You then become a manager and have to now run a project. You have the ‘process police’ breathing down your neck challenging every single thought, let alone a decision, to deviate from those SOPs. You want to try an innovative recruitment…no, that is too risky. Why not first prototype this sub-system…no, the finance won’t allow that because we can’t bill the customer since nothing tangible has been delivered. How about a 200% make-or-break bonus for this team that is up against Mission Impossible….no way ! we will have mutiny in other projects. How about this….and how about that… Finally you give up and give in…and the project somehow starts. Most optimizations, if any, have been seriously watered down by now, and are highly local at best. The result is predictable – no substantial improvement from the previous project, at best, and an utter fiasco, at worst.
Let’s pause for a moment and quickly run through the script here. We are taking every beaten path that has individually been successful in the past (or so we have been told), and yet there is no guarantee of success in its next run. In each of these situations, the project manager faces the music – after all, the process did work the last time and if it is not working this time, this must be a capability issue (or, even worse, attitude issue) with the manager. Being at short end of the stick and facing an imminent loss of professional credibility, the manager pushes his team to burn themselves over really late evenings and long weekends and somehow gets past the finish line…but not before incurring emotional and professional scars, not before pruning down some of the original features, not without some ‘known’ bugs in the release and definitely not before going way above the original budget.
What went wrong ? We did everything to prevent ‘failure’ but we still failed to deliver a decent product on-time, within budget (even if overtime is unpaid, it still means shooting out of the budget), blah, blah, blah …???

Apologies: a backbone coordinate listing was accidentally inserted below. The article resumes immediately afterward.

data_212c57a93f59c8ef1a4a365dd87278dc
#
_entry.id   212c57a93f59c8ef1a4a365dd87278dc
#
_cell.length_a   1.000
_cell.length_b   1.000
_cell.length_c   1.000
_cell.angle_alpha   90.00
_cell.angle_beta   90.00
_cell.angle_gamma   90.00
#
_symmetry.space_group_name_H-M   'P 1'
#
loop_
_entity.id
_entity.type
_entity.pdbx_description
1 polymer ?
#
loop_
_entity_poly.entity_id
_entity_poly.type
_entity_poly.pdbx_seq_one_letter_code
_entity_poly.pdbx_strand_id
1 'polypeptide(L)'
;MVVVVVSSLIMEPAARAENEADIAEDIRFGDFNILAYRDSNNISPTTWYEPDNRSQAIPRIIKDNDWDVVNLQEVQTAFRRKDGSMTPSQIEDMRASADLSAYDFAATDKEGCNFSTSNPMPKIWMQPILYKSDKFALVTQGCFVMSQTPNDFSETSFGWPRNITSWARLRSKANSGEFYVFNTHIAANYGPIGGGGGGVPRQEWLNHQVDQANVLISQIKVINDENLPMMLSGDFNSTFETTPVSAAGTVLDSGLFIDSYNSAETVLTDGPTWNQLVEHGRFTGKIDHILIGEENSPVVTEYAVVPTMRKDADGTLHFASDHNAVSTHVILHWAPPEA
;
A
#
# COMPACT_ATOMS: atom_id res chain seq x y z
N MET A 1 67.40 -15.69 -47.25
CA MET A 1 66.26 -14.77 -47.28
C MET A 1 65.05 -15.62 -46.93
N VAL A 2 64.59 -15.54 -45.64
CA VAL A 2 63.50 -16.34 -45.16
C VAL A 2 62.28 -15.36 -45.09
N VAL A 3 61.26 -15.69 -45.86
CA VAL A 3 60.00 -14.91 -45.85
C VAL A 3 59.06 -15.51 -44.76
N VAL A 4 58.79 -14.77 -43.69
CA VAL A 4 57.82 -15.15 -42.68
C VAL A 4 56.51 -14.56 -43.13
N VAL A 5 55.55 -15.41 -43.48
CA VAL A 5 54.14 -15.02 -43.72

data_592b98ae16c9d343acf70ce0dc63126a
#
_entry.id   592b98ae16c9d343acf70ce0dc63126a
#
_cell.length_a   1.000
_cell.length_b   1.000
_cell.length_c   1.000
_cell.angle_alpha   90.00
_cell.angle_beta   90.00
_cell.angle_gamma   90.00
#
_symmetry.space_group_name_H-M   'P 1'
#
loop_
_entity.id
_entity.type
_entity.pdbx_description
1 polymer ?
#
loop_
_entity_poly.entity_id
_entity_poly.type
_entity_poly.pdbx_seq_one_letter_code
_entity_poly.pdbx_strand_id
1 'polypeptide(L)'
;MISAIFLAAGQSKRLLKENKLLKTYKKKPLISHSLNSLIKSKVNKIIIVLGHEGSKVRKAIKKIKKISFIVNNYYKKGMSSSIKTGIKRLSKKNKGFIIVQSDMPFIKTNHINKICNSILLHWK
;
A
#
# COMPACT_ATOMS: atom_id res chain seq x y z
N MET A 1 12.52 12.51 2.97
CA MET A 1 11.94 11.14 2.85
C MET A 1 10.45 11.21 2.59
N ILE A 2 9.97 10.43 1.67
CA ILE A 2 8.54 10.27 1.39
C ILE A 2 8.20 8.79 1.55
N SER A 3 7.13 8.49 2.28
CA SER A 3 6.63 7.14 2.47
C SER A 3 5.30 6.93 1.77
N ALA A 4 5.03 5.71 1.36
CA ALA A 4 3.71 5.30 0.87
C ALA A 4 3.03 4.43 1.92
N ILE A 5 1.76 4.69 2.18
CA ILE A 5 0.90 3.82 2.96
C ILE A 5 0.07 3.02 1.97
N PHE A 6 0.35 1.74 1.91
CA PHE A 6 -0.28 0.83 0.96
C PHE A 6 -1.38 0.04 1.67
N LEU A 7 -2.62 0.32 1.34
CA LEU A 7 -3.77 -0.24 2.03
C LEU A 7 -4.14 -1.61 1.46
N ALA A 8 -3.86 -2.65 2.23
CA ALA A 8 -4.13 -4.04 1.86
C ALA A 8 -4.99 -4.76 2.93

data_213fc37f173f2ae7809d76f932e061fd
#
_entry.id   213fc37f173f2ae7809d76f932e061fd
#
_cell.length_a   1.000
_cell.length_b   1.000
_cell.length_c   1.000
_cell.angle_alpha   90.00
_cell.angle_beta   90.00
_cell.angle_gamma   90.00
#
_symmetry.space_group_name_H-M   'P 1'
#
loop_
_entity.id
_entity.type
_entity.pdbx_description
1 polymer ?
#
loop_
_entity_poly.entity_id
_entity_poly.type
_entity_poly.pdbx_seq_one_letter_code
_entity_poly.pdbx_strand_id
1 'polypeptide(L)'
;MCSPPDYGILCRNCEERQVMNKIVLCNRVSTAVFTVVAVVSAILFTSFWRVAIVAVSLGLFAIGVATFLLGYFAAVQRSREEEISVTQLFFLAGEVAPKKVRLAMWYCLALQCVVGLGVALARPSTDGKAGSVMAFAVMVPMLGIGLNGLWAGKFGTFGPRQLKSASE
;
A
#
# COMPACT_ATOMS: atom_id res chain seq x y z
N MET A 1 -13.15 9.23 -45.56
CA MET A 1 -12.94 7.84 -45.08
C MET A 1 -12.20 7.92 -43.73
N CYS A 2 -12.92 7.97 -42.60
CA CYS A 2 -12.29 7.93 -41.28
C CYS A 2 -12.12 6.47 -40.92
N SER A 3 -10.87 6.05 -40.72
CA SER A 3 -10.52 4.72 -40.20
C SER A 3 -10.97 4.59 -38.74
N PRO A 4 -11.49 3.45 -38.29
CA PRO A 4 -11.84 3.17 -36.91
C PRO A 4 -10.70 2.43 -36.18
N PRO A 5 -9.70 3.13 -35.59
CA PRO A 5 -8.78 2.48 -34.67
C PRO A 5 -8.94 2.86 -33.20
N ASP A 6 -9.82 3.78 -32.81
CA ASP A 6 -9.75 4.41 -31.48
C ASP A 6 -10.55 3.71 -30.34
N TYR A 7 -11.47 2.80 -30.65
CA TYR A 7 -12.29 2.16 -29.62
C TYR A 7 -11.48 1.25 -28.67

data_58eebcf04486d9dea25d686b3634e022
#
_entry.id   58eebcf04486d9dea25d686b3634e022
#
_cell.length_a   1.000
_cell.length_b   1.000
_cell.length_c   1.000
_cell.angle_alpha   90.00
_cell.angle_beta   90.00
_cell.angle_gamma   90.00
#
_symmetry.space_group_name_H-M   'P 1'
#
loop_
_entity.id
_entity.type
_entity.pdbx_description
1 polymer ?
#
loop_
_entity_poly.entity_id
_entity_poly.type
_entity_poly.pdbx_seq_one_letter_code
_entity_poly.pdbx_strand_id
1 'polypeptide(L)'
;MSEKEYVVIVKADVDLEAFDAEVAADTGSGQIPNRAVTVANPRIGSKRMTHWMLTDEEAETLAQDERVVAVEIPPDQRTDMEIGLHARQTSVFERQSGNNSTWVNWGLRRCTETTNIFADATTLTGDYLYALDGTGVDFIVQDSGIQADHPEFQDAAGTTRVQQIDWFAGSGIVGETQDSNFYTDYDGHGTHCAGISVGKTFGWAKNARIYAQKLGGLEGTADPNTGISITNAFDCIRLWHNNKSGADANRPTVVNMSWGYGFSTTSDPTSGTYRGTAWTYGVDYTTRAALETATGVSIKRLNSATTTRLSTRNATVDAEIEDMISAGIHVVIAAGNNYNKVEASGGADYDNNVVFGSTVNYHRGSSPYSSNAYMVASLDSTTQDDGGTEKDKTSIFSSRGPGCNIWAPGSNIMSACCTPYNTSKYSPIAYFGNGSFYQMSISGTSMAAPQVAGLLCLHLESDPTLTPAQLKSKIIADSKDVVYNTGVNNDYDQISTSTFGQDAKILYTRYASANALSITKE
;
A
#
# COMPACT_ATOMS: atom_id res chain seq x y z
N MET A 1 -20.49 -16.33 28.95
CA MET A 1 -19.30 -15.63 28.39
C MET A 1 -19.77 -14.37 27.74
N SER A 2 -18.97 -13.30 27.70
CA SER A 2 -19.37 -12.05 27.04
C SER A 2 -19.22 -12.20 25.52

This is what went wrong – in order to safeguard our project from any (all?)Â possible failures, we fortified the project. We poured money like water to avoid being mousetrapped. We used innovative processes that allowed us to take baby steps and gain early successes. Those early successes, after all, helped us validate our assumptions and only then did we go all out. And yet? In this process of scaffolding the project, we actually erected artificial life-support systems to make the project stand on its feet. Most assumptions were then tested in isolation for its validity under ‘standard test conditions’. Unfortunately, those early successes gave a false illusion that everything was fine, even though several of the chinks in the armor were not fully exposed. Absence of ‘gentle failures’ early in the project lifecycle ensured that the team thought they were on rock-solid footing. However, in reality, we could never fully guarantee that, especially when those early cycles were done with the intent to make something work and not make something fail ! Imagine you were testing a tool to detect landmines. To do acceptance testing of the equipment, you operate it under ‘specified test conditions’ and accept it. However, the enemy won’t lay mines under those very standard test conditions! Chances are extremely high that enemy’s plan will fail your equipment. I am only asking you to fail it yourself before someone else does it for you.
Here is something you might want to do on your next project. Identify all possible and potential ‘points of failure’ in the project (there are always more than one). Challenge everything and everyplace where Mr. Murphy can strike. Design the project plan to fail, fail softly, fail early and fail as often as required to ensure there is no grand failure (or at least a significantly lower chances of a grand failure). Design your test criteria such that success is measured by how many of those assumptions have failed. Cull out important lessons from those failures and now build your project plan to avoid grand failures. Of course, you won’t completely eliminate grand failures, but will have moved a couple of steps closer to avoid them or minimize their impact compared to what an early success approach would have given you.
So…when are you planning to fail ?